Rosy Thornton very kindly sent me a copy of her new book. I started it as soon as I could and read it very quickly, always a good sign. The story is set in the Cambridgeshire fens, where Laura lives in an isolated house with her young daughter, Beth. Brr, why does anyone choose to live in the fens? I think of floods, of biting winds and insidious damp, of Waterland, of generations of people suffering from ague. To a fenswoman like Laura, they have a strange beauty. they used to stand here side by side … and watch the sky slowly bleed from grey through mauve to black. There was so much sky at Ninepins. From here on top of the dike, looking out across the lode, across the empty fields beyond, it seemed to dwarf the earth, vast and tall and toppling. On days like today, when cloud was sparse, it held a quiet luminosity which lingered even after the sun was gone; the lode and banks were lit by a soft, persistent glow which seemed to come from around and within as much as from above, outshadowing the orange smudge of Cambridge on the southern horizon.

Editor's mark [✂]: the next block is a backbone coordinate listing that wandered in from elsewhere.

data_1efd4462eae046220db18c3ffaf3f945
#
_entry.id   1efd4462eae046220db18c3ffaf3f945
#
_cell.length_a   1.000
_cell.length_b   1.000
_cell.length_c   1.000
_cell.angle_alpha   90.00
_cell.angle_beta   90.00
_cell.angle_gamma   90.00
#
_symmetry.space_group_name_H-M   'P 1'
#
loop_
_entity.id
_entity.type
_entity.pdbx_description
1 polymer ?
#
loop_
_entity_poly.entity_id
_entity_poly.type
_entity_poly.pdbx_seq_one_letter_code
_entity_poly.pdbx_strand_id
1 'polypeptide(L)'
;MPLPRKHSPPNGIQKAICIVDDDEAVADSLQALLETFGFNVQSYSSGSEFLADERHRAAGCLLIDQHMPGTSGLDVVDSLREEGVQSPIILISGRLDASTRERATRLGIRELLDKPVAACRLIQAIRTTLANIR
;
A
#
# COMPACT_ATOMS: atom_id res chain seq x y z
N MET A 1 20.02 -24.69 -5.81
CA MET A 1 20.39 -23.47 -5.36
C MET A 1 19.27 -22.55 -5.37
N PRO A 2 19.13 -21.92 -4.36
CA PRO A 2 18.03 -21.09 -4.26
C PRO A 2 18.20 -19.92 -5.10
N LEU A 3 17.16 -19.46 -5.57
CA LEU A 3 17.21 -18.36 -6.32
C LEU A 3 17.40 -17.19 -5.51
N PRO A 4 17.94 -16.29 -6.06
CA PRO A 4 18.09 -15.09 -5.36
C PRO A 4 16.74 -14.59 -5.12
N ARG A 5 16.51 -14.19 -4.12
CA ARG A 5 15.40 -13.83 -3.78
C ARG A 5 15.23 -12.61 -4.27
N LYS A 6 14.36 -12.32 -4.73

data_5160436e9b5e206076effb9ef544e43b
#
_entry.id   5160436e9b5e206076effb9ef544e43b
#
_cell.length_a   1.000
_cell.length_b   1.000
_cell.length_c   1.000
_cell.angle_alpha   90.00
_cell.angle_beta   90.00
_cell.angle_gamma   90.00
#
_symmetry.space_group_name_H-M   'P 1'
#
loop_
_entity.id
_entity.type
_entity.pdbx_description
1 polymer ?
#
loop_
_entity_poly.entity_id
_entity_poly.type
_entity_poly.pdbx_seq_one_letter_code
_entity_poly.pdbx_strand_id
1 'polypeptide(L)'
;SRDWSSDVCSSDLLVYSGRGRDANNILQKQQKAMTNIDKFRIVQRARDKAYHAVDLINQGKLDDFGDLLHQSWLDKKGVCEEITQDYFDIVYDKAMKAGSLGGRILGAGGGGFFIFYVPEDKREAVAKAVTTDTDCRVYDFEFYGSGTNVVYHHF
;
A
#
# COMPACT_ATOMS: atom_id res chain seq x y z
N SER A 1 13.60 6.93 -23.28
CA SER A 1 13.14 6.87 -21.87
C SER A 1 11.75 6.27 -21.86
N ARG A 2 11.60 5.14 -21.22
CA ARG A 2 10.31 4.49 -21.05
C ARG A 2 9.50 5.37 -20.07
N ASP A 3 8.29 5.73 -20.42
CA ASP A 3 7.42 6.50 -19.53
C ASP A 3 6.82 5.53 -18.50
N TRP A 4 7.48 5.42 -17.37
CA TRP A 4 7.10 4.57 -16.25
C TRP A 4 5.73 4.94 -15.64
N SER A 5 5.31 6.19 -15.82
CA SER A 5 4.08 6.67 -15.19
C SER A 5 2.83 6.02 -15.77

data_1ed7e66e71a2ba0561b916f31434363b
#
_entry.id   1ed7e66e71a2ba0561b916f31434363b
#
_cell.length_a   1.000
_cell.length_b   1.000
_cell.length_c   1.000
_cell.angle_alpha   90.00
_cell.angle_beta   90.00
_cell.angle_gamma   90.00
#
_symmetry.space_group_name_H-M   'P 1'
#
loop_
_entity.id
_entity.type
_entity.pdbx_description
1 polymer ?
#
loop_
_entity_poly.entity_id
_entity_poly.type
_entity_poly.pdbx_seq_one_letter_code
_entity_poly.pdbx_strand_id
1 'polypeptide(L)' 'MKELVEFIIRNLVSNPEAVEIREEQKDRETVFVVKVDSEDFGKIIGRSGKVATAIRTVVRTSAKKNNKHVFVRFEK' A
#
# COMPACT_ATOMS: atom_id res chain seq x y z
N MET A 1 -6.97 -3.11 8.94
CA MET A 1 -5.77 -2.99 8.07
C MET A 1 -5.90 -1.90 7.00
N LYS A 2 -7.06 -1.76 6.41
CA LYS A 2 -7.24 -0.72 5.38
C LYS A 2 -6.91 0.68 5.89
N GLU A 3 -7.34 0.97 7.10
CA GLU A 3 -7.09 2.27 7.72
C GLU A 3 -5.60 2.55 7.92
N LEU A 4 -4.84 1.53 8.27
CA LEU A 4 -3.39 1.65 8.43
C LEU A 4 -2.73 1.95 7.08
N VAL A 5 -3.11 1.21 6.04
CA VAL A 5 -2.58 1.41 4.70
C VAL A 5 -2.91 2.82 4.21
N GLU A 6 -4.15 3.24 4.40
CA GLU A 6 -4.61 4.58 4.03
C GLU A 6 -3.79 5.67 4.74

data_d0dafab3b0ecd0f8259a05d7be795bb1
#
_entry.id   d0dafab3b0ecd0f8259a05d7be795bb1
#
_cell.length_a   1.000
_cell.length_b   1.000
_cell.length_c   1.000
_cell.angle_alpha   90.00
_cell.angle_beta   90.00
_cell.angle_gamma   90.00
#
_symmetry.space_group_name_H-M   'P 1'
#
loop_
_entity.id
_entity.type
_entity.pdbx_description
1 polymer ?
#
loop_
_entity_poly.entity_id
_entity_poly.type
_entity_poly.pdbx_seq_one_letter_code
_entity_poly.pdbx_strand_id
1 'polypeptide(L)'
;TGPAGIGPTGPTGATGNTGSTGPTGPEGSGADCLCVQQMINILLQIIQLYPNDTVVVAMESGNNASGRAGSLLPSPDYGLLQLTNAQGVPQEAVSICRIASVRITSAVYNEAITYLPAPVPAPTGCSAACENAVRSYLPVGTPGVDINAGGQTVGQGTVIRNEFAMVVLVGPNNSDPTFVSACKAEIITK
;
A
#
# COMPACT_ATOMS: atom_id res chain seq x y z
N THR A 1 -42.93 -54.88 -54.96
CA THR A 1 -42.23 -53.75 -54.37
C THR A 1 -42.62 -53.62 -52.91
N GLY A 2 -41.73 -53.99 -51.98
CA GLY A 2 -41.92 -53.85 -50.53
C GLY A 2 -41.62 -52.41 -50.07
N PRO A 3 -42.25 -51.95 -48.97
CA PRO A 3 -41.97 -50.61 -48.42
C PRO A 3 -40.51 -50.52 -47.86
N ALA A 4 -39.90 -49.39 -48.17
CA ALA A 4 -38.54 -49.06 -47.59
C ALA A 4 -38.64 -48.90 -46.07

Laura is a nice middle class woman with an academic job in Cambridge; she’s on good terms with her ex, her life seems controlled and normal. All the conversations, Beth’s school life, the very food they eat are completely modern, with no ghosts or mysteries from the past about. Yet from the very start of the book, the reader is on pins waiting for something awful to happen. The premonition begins when social worker Vince persuades Laura to accept teenage Willow as the new tenant for the old pump house on her land. Laura is already worried about Beth’s asthma and her problems at a new school. Now she’s taking on an unknown girl who’s been convicted of arson and has no family apart from a ‘waste of space’ (Willow’s description) mother. And she lives in the middle of nowhere. Is it too much of a risk?
This book explores the modern family and its different forms: Laura’s cosy mother and daughter set-up, her ex-husband’s chaotic household full of wild little boys and the insecure life Willow led with her mother. The feeling of threat comes from the landscape itself as well as from the outsider. There is a dénouement but no spoilers here. Rosy Thornton is so good at evoking place and atmosphere. When I read The Tapestry of Love, I felt I was living in France. Reading Ninepins I could almost feel the cold damp of the fens creeping into my bones. Highly recommended for a tense read.